Now, Geely has announced that it will work with an eVTOL partner instead of (or perhaps in addition to) developing an in-house eVTOL design. In late 2019, Geely led a Series C financing round of $55M into German eVTOL company Volocopter (Geely also owns nearly 10% of Daimler, which had previously invested in Volocopter). In 2020, Geely acquired an industrial drone company in China and consolidated all of its aviation projects into a new company called Aerofugia. 

In April, Geely announced it planned a joint venture between Aerofugia and Volocopter, based in Chengdu, China. This was finalized in September, along with an order of 150 eVTOL aircraft from the German company. Geely plans to operate these eVTOL in China through this joint venture called Volocopter Chengdu. 


The TCab E20 eVTOL has five seats and six propellers, of which four can be tilted for vertical lift.

TCab’s name — a combination of “time” and “cab” — illustrates the company’s eVTOL mission of reducing travel time. The company was founded in Shanghai in 2020 by a number of veterans of the traditional aviation and eVTOL industries. Founder and CEO Hwang Yongwei once presided over the Geely/Terrafugia eVTOL project in China and previously held positions in airworthiness and engineering at Airbus China. Co-founder and Chief Marketing Officer Jiang Jun served as the Senior Vice President at AutoFlight and was deeply involved in the product planning and market development. 

After obtaining seed investments of nearly $10M earlier this year, TCab is developing its five-seat E20 eVTOL and plans to fly a sub-scale model of the aircraft within the year. The design has six propulsion units: four tilt for vertical takeoff and cruise, while two are in a fixed position for vertical takeoff only.

Volant Aerotech

The Volant VT-25 is a five-seater using eight propellers for lift and two on tail for cruise.

The company was founded in Shanghai in June 2021 by a group of aviation veterans from COMAC — the Commercial Aircraft Corporation of China, Ltd., the Chinese equivalent of Boeing and Airbus — and the Chinese subsidiaries of Airbus, GE, Honeywell and Rockwell Collins. The company is led by CEO Ming Dong and has secured a seed fund of several million dollars. The company is developing a five-seat, lift-plus-cruise eVTOL aircraft called the VT-25. The company flew a one-third, sub-scale model in September.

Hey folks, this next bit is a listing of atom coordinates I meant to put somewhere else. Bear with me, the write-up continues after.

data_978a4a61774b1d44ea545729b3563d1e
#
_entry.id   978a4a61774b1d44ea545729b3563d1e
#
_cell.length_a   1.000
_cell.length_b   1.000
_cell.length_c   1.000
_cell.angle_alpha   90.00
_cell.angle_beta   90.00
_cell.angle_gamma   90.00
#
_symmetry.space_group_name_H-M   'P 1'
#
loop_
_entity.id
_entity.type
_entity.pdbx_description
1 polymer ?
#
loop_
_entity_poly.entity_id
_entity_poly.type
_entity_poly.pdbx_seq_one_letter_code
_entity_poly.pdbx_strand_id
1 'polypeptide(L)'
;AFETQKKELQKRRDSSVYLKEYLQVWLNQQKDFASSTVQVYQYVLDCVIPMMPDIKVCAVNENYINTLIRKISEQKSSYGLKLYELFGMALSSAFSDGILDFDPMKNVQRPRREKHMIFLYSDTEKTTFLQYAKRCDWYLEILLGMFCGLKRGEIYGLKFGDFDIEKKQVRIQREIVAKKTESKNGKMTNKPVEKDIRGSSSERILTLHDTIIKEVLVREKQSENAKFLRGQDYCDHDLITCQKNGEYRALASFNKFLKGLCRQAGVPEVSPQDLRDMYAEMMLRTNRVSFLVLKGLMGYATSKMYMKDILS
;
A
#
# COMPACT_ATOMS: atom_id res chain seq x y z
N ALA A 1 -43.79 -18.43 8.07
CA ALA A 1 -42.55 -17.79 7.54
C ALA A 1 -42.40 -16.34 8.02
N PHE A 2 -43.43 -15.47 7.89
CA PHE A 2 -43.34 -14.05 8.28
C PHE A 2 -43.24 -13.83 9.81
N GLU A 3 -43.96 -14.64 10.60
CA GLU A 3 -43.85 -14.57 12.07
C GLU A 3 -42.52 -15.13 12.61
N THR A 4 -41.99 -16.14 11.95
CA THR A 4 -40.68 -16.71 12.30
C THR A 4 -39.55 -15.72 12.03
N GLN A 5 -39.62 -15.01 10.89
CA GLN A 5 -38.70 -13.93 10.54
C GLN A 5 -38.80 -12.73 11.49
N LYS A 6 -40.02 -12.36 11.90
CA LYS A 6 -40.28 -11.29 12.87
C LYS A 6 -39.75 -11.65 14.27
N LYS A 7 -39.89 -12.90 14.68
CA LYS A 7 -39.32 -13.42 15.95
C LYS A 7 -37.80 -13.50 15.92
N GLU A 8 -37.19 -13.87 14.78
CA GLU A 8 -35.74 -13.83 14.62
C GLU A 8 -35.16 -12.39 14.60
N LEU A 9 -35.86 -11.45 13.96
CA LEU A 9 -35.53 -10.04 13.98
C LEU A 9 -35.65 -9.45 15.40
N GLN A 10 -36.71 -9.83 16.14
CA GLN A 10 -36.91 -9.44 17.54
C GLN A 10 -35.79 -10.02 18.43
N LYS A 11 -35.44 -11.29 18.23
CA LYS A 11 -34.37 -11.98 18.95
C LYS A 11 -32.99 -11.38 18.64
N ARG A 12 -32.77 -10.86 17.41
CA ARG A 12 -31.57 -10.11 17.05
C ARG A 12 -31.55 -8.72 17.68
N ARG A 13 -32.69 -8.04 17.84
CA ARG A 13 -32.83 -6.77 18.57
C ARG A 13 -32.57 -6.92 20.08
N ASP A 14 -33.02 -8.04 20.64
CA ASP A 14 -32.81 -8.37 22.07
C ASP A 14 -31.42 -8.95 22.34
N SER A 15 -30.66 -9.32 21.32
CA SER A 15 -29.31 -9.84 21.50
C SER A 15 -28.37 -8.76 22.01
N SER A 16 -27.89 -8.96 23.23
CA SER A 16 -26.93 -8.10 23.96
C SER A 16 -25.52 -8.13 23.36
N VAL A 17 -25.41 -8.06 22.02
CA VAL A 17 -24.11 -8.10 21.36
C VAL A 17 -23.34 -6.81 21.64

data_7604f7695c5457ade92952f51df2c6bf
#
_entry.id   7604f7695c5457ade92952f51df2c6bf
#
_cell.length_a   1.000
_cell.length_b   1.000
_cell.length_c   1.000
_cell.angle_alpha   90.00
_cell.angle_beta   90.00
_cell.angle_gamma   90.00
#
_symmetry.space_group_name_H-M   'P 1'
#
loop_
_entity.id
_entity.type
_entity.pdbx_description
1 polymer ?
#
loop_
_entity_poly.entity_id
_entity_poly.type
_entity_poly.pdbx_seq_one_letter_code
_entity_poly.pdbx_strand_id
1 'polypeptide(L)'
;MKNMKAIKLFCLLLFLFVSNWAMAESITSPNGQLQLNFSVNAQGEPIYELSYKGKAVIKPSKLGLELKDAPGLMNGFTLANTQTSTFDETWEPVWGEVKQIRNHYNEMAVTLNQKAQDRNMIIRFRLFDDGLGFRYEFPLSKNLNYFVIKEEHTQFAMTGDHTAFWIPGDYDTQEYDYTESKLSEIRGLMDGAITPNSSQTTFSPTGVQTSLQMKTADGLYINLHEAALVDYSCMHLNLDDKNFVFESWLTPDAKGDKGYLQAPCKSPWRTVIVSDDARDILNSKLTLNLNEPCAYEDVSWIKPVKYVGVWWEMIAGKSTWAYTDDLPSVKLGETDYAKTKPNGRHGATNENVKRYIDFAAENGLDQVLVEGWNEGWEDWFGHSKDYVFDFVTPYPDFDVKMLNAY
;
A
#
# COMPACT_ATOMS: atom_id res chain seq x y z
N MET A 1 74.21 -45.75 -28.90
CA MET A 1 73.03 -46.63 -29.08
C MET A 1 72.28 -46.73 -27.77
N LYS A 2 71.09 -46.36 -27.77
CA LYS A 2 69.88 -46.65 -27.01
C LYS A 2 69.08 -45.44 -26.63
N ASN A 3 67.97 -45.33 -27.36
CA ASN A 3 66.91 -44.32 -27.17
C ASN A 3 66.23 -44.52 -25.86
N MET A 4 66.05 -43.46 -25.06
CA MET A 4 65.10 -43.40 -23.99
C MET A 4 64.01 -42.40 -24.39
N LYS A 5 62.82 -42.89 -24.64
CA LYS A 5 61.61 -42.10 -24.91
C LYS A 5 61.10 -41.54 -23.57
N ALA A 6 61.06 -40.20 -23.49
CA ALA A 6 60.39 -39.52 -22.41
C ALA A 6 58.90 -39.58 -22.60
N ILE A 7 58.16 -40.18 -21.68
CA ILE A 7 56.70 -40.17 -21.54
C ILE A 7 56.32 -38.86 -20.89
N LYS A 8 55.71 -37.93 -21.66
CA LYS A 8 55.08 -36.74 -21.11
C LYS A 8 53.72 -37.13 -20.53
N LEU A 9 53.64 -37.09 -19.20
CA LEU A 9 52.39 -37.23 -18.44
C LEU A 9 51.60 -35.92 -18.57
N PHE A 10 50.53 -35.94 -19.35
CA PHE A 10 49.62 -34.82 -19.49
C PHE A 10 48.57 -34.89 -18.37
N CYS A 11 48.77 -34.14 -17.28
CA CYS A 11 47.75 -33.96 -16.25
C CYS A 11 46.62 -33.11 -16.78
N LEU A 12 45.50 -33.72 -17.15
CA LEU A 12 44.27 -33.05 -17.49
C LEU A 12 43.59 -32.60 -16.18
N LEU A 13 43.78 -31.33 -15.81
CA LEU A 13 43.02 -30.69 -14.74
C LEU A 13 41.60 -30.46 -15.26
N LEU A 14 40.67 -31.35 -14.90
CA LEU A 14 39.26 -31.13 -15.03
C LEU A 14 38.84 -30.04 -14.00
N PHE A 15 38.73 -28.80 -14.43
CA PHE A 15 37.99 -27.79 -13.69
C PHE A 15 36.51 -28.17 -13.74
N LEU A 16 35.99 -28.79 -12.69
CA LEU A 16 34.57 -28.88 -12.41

MuYu Aero

MuYu’s full-size, four-seat prototype is one of the largest eVTOL currently flying in China. It has begun indoor, tethered testing.

MuYu Aero Technology Co. was founded in Wuxi city near Shanghai and in a surprise announcement in September 2021, the company published a video clip of the tethered flight of a full-size, four-seat eVTOL prototype. The prototype has eight propellers for lift and four separate propellers for cruise. With a 2,920-lb (1,280-kg) maximum takeoff weight, it is one of the largest eVTOL currently flying in China. The company has a strong background in drone development and production, and a diversified portfolio of passenger-carrying aircraft projects, including an amphibian and a flying car with roadable capability.



Pantuo’s Pantala Concept H as shown in a flashy computer video rendering.

This is one of the latest eVTOL companies emerging in China and it is also one of the most controversial designs. As of this writing, there is nothing more than a conceptual design called the Pantala “Concept H” or the “H1” and a rendered video. According to the conceptual design, Pantuo’s H1 will employ a tilt-wing/canard configuration combined with multiple ducted fans on both wings, a configuration reminiscent of Lilium. However, Pantuo claims that their design differs from Lilium in that both wings fully tilt in the H1 design (versus just the flaps with the Lilium Jet), as well as a considerable difference in the size of the ducted fans — two characteristics that would make the flight control very different. The founding team is comprised of members with experiences in business jet flight control design, so it will be interesting to see what Pantuo will bring up beyond the conceptual stage. 

Other Players